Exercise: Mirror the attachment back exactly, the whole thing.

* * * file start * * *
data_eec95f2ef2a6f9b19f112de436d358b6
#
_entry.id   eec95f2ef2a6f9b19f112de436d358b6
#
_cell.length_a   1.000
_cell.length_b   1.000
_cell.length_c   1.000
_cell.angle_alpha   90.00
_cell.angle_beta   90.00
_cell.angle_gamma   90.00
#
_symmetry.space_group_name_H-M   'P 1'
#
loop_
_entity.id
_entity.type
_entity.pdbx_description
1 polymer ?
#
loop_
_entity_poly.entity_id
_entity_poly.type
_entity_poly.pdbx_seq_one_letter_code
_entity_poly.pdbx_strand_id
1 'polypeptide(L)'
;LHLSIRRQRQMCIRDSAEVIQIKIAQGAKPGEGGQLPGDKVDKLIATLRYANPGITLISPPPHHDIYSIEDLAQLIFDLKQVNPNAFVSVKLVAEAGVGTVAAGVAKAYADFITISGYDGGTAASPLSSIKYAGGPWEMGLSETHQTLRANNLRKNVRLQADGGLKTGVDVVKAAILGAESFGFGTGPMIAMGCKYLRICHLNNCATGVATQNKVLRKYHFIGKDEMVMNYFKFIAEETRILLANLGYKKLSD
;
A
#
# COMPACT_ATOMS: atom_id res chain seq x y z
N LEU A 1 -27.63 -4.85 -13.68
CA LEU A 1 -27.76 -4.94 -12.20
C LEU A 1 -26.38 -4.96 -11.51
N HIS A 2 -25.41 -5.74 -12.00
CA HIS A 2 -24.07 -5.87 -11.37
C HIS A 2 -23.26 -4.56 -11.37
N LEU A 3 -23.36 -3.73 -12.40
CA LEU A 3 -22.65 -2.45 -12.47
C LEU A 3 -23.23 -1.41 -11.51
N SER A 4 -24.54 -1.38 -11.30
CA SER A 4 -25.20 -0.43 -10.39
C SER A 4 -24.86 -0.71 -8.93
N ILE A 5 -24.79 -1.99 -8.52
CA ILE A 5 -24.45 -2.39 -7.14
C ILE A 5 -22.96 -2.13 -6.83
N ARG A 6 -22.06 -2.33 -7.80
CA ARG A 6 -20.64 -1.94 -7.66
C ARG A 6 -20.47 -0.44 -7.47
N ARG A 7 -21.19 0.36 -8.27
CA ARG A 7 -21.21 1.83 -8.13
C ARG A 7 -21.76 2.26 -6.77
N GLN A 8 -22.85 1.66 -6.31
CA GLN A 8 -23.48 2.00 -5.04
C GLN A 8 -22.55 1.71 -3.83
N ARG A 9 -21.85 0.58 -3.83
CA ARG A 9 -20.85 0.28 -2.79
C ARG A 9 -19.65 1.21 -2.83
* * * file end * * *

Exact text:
data_eec95f2ef2a6f9b19f112de436d358b6
#
_entry.id   eec95f2ef2a6f9b19f112de436d358b6
#
_cell.length_a   1.000
_cell.length_b   1.000
_cell.length_c   1.000
_cell.angle_alpha   90.00
_cell.angle_beta   90.00
_cell.angle_gamma   90.00
#
_symmetry.space_group_name_H-M   'P 1'
#
loop_
_entity.id
_entity.type
_entity.pdbx_description
1 polymer ?
#
loop_
_entity_poly.entity_id
_entity_poly.type
_entity_poly.pdbx_seq_one_letter_code
_entity_poly.pdbx_strand_id
1 'polypeptide(L)'
;LHLSIRRQRQMCIRDSAEVIQIKIAQGAKPGEGGQLPGDKVDKLIATLRYANPGITLISPPPHHDIYSIEDLAQLIFDLKQVNPNAFVSVKLVAEAGVGTVAAGVAKAYADFITISGYDGGTAASPLSSIKYAGGPWEMGLSETHQTLRANNLRKNVRLQADGGLKTGVDVVKAAILGAESFGFGTGPMIAMGCKYLRICHLNNCATGVATQNKVLRKYHFIGKDEMVMNYFKFIAEETRILLANLGYKKLSD
;
A
#
# COMPACT_ATOMS: atom_id res chain seq x y z
N LEU A 1 -27.63 -4.85 -13.68
CA LEU A 1 -27.76 -4.94 -12.20
C LEU A 1 -26.38 -4.96 -11.51
N HIS A 2 -25.41 -5.74 -12.00
CA HIS A 2 -24.07 -5.87 -11.37
C HIS A 2 -23.26 -4.56 -11.37
N LEU A 3 -23.36 -3.73 -12.40
CA LEU A 3 -22.65 -2.45 -12.47
C LEU A 3 -23.23 -1.41 -11.51
N SER A 4 -24.54 -1.38 -11.30
CA SER A 4 -25.20 -0.43 -10.39
C SER A 4 -24.86 -0.71 -8.93
N ILE A 5 -24.79 -1.99 -8.52
CA ILE A 5 -24.45 -2.39 -7.14
C ILE A 5 -22.96 -2.13 -6.83
N ARG A 6 -22.06 -2.33 -7.80
CA ARG A 6 -20.64 -1.94 -7.66
C ARG A 6 -20.47 -0.44 -7.47
N ARG A 7 -21.19 0.36 -8.27
CA ARG A 7 -21.21 1.83 -8.13
C ARG A 7 -21.76 2.26 -6.77
N GLN A 8 -22.85 1.66 -6.31
CA GLN A 8 -23.48 2.00 -5.04
C GLN A 8 -22.55 1.71 -3.83
N ARG A 9 -21.85 0.58 -3.83
CA ARG A 9 -20.85 0.28 -2.79
C ARG A 9 -19.65 1.21 -2.83